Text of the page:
Search Quality Raters evaluate pages that rank in search for a given topic using defined E-E-A-T criteria to judge how well each page serves the needs of a search user who visits it as an answer to their query.

Those ratings are accumulated in aggregate and used to help tweak the search algorithms. (They are not used to affect the rankings of any individual site or page.)

Of course, Google encourages all site owners to create content that makes a visitor feel that it is authoritative, trustworthy, and written by someone with expertise or experience appropriate to the topic.

The main thing to keep in mind is that the more YMYL (Your Money or Your Life) your site is, the more attention you should pay to E-E-A-T.

YMYL sites are those whose main content addresses things that might have an effect on people’s well-being or finances.

If your site is YMYL, you should go the extra mile in ensuring the accuracy of your content, and displaying that you have qualified experts writing it.

Building A Content Marketing Plan

Last but certainly not least, create a real plan for your content marketing.

Don’t just suddenly start doing a lot of random stuff.

Take the time to study what your competitors are doing so you can invest your content marketing efforts in a way that’s likely to provide a solid ROI.

One approach to doing that is to pull their backlink profiles using tools that can do that.

With this information, you can see what types of links they’ve been getting and, based on that, figure out what links you need to get to beat them.

Take the time to do this exercise and also to map which links are going to which pages on the competitors’ sites, as well as what each of those pages rank for.

Building out this kind of detailed view will help you scope out your plan of attack and give you some understanding of what keywords you might be able to rank for.

It’s well worth the effort!

In addition, study the competitor’s content plans.

Learn what they are doing and carefully consider what you can do that’s different.

Focus on developing a clear differentiation in your content for topics that are in high demand with your potential customers.

This is another investment of time that will be very well spent.

Experience

As we traced above, Google started by focusing on ranking pages by authority, then found ways to assess relevance.

The third evolution of search was evaluating the site and page experience.

This actually has two separate but related aspects: the technical health of the site and the actual user experience.

We say the two are related because a site that is technically sound is going to create a good experience for both human users and the crawling bots that Google uses to explore, understand a site, and add pages to its index, the first step to qualifying for being ranked in search.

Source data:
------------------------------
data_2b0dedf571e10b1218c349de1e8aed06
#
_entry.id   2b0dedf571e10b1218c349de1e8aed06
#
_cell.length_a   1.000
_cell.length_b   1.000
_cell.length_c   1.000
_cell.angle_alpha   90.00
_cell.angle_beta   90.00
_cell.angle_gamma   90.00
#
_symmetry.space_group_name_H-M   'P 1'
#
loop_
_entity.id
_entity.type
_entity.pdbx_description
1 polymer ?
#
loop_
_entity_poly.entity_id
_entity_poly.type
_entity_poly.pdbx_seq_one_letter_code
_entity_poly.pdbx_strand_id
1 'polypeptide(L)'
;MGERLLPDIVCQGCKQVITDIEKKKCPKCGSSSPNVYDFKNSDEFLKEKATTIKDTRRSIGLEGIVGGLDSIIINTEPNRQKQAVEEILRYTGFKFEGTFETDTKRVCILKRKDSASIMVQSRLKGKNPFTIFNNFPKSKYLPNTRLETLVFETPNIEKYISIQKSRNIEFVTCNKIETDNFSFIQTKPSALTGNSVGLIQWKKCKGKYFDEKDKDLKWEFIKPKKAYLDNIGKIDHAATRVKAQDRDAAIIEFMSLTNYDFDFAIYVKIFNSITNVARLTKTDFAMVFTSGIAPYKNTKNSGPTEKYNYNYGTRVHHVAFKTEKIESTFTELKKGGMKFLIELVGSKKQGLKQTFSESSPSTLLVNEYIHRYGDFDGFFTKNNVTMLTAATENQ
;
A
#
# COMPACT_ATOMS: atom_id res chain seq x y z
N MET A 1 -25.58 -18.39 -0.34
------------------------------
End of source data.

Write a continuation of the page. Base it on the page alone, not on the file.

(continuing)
In fact, many SEO pros (and I’m among them) prefer to speak of SEO not as Search Engine Optimization but as Search Experience Optimization.

Let’s talk about the human (user) experience first.

User Experience

Google realized that authoritativeness and relevancy, as important as they are, were not the only things users were looking for when searching.

Users also want a good experience on the pages and sites Google sends them to.

What is a “good user experience”? It includes at least the following:

  • The page the searcher lands on is what they would expect to see, given their query. No bait and switch.
  • The content on the landing page is highly relevant to the user’s query.
  • The content is sufficient to answer the intent of the user’s query but also links to other relevant sources and related topics.
  • The page loads quickly, the relevant content is immediately apparent, and page elements settle into place quickly (all aspects of Google’s Core Web Vitals).

In addition, many of the suggestions above about creating better content also apply to user experience.

Technical Health

In SEO, the technical health of a site is how smoothly and efficiently it can be crawled by Google’s search bots.

Broken connections or even things that slow down a bot’s progress can drastically affect the number of pages Google will index and, therefore, the potential traffic your site can qualify for from organic search.

The practice of maintaining a technically healthy site is known as technical SEO.

The many aspects of technical SEO are beyond the scope of this article, but you can find many excellent guides on the topic, including Search Engine Journal’s Advanced Technical SEO.